On Monday, a day of service will honor Dr. Martin Luther King Jr.’s birthday. In the spring, activities will mark the 50th anniversary of his assassination. Between now and then, a Philadelphia group will host conversations about King’s legacy.
NewCORE, WHYY, and Philadelphia Media Network are presenting a public discussion, “Does Dr. King’s Life, Legacy, and Hope for America Matter?” Monday evening at 6 p.m. at the Philadelphia Media Network Building, 801 Market St.
University of Pennsylvania chaplain and author Charles “Chaz” Howard is one of the panelists.
Morning Edition host Jennifer Lynn recently posed that question to University of Pennsylvania chaplain and author Charles “Chaz” Howard, one of the panelists.
Does Dr. King’s life, legacy, and hope for America matter?
America is comprised of individuals. You know, we’re more than just a government. We’re more than just an idea. We are millions of people who have to ask themselves that question. And that’s not an easy question to answer when you think about the questions that King asked each of us around the giant triplets that are are hurting and stepping on us: militarism, materialism, and racism. As individuals we must ask ourselves that question: What am I going to do about those three challenges to us?
It’s mind-boggling to think that Dr. King’s dream has been forgotten by anyone for even a second. When in your life did his way of doing things or his words first catch your attention?
My father was friends with Dr. King. They were in the same fraternity, Alpha Phi Alpha. And I think that’s how I first connected with him; he said “Brother Martin.” And so I think I was exposed to my dad’s friend when I was younger, certainly not meeting Dr. King, but hearing my dad’s stories.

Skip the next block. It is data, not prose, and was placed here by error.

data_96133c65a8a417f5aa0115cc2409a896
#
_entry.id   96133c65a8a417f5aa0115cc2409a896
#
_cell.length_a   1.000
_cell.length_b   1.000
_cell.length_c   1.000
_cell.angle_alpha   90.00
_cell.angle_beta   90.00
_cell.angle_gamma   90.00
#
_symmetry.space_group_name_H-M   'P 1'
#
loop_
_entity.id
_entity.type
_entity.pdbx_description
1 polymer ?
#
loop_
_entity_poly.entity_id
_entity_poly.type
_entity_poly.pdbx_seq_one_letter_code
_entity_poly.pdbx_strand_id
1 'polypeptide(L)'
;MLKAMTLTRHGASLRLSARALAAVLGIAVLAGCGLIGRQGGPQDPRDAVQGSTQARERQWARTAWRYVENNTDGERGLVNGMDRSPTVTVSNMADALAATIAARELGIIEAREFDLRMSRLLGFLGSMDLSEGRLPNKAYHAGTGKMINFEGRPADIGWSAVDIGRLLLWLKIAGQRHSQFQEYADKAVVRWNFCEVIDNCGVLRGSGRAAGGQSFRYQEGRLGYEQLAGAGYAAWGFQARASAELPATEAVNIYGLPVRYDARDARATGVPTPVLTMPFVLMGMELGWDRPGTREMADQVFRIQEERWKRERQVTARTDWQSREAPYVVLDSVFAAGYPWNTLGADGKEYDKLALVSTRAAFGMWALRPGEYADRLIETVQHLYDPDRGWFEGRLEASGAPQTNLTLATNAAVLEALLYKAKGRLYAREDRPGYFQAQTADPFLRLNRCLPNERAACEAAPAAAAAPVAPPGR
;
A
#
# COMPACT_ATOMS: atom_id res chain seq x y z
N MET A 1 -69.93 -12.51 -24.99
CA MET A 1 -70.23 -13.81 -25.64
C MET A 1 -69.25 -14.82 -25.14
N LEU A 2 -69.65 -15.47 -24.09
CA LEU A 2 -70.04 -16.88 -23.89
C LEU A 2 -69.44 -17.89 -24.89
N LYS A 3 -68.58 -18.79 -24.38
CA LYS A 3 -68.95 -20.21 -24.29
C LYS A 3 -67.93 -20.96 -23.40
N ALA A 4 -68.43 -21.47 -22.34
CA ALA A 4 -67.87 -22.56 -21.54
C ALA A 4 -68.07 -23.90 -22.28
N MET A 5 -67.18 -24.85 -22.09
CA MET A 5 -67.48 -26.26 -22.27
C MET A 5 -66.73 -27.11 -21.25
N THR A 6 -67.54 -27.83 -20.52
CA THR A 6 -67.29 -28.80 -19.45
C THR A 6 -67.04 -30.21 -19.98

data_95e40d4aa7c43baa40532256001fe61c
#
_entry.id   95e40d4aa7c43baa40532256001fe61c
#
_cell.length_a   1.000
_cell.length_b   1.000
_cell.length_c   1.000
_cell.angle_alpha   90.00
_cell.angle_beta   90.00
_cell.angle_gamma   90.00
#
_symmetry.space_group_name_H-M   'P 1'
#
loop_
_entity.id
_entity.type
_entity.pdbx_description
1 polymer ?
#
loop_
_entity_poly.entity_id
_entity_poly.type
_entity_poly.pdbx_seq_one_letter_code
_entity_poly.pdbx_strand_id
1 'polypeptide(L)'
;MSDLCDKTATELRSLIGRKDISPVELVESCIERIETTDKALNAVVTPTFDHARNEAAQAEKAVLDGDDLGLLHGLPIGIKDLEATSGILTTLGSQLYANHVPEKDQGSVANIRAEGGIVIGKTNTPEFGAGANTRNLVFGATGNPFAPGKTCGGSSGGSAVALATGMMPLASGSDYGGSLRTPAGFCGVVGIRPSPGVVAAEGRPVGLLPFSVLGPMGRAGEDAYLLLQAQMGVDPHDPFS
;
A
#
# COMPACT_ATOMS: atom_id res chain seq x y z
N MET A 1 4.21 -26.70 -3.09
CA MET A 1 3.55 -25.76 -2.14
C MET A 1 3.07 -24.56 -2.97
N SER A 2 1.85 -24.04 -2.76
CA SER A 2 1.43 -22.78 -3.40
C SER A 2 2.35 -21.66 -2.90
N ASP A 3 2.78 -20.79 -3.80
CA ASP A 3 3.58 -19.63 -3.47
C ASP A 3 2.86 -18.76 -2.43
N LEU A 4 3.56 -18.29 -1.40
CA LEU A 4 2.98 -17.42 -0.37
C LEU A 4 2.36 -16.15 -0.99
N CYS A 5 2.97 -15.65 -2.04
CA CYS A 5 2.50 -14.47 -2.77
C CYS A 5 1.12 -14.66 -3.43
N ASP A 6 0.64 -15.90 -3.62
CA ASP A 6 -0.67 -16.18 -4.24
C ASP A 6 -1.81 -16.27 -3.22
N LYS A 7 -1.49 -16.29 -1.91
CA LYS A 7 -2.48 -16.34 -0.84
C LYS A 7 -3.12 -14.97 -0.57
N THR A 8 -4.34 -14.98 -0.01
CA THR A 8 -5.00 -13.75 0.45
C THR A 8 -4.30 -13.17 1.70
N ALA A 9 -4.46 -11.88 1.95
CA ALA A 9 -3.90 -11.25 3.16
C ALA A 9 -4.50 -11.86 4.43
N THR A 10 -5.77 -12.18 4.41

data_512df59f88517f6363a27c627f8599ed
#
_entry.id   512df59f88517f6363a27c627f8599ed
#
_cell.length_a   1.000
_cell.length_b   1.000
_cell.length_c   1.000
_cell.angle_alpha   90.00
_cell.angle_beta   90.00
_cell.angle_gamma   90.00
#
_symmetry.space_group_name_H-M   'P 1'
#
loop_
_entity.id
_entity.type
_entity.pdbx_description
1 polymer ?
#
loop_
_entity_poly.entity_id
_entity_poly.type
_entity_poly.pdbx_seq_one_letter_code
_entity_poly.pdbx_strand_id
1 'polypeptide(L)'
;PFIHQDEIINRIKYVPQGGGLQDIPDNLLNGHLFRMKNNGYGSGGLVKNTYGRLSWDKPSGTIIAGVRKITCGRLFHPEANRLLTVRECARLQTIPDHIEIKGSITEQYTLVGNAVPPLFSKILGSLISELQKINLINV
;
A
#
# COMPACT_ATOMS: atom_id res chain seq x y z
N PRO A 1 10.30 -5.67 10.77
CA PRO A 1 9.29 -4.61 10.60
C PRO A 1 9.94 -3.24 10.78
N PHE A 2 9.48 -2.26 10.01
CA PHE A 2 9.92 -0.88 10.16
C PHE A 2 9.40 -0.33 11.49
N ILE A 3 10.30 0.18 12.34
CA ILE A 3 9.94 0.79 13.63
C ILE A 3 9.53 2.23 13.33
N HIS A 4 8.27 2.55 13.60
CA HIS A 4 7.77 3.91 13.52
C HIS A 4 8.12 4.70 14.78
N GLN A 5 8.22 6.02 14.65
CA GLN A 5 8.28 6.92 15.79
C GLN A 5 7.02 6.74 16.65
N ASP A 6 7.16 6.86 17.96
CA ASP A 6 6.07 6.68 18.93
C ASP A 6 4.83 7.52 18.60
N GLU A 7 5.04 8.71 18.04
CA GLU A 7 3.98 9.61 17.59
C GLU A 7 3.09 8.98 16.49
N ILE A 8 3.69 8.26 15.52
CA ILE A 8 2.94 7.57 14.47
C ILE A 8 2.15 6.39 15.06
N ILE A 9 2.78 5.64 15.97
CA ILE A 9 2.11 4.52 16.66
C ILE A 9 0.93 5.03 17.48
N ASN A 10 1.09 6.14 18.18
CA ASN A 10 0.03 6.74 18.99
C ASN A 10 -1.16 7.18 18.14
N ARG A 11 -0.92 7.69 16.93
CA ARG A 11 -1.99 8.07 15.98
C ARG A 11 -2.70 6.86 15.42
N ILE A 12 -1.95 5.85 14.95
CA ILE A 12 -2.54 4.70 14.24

I think I met him again, though, when I was in college and got to really journey with his words, his sermons, his writings, the interviews with him politically. When I was in seminary, I really wrestled with King’s challenges. I still wrestle with them. Like all great historical mentors that we have, I feel like he’s still in my ear. He’s still pushing me every single year.
And what’s in your ear? What do you hear?
That question: “What are you going to do about it?” That’s the great gift I’ve received from Dr. King. Dare to put legs on your faith. And it’s easy for us to — in the midst of football playoffs I’ll use the metaphor “Monday morning quarterback” — that’s what’s happening in our country. It’s more difficult to put some legs on your complaint than go out there and do something about it, to say something about it, and that’s what I hear Dr. King saying: Why don’t you stop complaining about what you think is wrong and work on it?
Does Dr. King’s legacy remain untapped? In a way that many of us know a little bit about what he stood for, but there is so much more to discover.
This is one of the most frustrating things about the way that we celebrate and commemorate Dr. King to me today. Community service is such a beautiful thing and such an important act of being a society, serving each other. However, if we’re just honoring Dr. King by going out and doing service and not seriously contemplating his words and challenges, we’re missing it. If the only time we’ve heard Dr. King’s voice is listening to the “I Have A Dream” speech, which is brilliant, we’re missing 99 percent of what he challenged us with.